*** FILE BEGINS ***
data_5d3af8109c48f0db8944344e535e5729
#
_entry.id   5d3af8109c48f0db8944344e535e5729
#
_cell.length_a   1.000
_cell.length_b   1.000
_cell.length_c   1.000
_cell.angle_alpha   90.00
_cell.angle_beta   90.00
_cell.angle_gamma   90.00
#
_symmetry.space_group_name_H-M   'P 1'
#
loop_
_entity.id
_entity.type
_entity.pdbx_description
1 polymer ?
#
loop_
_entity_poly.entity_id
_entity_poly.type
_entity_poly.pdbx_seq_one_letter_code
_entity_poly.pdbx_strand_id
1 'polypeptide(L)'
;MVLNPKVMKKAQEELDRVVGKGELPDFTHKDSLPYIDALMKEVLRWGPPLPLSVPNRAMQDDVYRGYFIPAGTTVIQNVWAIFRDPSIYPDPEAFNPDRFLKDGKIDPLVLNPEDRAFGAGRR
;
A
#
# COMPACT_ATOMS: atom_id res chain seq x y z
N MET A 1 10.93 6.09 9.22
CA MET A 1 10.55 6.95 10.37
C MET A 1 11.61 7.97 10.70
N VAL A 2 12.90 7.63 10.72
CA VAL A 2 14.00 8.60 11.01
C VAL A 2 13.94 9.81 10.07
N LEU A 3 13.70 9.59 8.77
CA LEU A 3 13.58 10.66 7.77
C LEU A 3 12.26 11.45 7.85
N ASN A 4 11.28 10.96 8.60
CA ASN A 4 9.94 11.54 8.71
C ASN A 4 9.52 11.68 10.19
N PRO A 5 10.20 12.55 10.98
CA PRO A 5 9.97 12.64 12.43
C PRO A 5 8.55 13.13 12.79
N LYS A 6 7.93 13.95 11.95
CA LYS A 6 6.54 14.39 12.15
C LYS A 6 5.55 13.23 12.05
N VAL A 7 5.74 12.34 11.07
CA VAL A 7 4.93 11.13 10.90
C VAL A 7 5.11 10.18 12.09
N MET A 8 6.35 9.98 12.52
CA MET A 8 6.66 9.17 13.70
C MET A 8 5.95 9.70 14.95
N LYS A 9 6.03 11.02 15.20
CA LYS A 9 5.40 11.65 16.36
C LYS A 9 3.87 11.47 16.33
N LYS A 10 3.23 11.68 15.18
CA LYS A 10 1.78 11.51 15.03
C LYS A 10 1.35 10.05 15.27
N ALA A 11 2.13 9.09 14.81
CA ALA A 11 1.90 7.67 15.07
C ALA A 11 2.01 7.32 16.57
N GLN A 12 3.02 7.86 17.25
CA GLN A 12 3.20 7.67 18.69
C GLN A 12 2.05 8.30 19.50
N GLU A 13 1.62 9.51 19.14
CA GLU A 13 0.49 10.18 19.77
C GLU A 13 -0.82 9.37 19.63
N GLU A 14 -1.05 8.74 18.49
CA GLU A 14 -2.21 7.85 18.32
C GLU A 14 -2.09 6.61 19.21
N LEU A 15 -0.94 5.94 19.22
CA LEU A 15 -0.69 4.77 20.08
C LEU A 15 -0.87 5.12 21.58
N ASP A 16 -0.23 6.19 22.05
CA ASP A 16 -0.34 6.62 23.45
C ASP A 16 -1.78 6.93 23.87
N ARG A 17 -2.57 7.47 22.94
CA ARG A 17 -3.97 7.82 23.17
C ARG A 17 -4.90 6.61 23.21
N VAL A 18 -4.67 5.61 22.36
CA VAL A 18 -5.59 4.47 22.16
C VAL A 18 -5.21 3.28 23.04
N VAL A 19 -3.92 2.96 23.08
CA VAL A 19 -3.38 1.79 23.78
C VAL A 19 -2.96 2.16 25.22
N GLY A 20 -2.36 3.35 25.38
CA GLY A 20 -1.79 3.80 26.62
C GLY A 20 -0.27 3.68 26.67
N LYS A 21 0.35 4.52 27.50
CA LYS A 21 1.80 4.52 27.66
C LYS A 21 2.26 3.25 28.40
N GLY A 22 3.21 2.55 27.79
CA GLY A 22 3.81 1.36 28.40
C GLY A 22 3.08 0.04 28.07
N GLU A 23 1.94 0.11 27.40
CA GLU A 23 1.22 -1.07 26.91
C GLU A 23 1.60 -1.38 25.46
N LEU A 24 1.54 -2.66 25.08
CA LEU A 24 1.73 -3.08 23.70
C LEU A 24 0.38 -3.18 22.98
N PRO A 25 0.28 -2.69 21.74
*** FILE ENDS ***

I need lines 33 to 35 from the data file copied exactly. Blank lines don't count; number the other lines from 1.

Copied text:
C MET A 1 11.61 7.97 10.70
N VAL A 2 12.90 7.63 10.72
CA VAL A 2 14.00 8.60 11.01